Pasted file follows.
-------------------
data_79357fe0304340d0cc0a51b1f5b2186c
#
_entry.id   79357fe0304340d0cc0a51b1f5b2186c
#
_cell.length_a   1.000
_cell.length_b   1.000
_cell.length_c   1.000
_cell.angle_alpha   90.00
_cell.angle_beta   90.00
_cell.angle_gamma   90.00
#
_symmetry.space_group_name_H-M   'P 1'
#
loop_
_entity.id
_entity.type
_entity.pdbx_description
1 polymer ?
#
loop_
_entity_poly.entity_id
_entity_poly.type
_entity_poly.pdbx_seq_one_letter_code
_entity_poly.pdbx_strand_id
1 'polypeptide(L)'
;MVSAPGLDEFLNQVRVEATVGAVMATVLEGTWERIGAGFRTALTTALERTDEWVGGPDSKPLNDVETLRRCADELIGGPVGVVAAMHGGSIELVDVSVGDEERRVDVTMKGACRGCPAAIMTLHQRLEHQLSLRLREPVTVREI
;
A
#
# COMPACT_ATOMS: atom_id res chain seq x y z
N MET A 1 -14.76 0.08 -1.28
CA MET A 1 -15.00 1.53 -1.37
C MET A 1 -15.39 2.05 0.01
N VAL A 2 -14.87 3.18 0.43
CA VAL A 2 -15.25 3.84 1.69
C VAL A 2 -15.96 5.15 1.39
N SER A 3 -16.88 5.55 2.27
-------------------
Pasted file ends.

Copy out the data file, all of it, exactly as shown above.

data_79357fe0304340d0cc0a51b1f5b2186c
#
_entry.id   79357fe0304340d0cc0a51b1f5b2186c
#
_cell.length_a   1.000
_cell.length_b   1.000
_cell.length_c   1.000
_cell.angle_alpha   90.00
_cell.angle_beta   90.00
_cell.angle_gamma   90.00
#
_symmetry.space_group_name_H-M   'P 1'
#
loop_
_entity.id
_entity.type
_entity.pdbx_description
1 polymer ?
#
loop_
_entity_poly.entity_id
_entity_poly.type
_entity_poly.pdbx_seq_one_letter_code
_entity_poly.pdbx_strand_id
1 'polypeptide(L)'
;MVSAPGLDEFLNQVRVEATVGAVMATVLEGTWERIGAGFRTALTTALERTDEWVGGPDSKPLNDVETLRRCADELIGGPVGVVAAMHGGSIELVDVSVGDEERRVDVTMKGACRGCPAAIMTLHQRLEHQLSLRLREPVTVREI
;
A
#
# COMPACT_ATOMS: atom_id res chain seq x y z
N MET A 1 -14.76 0.08 -1.28
CA MET A 1 -15.00 1.53 -1.37
C MET A 1 -15.39 2.05 0.01
N VAL A 2 -14.87 3.18 0.43
CA VAL A 2 -15.25 3.84 1.69
C VAL A 2 -15.96 5.15 1.39
N SER A 3 -16.88 5.55 2.27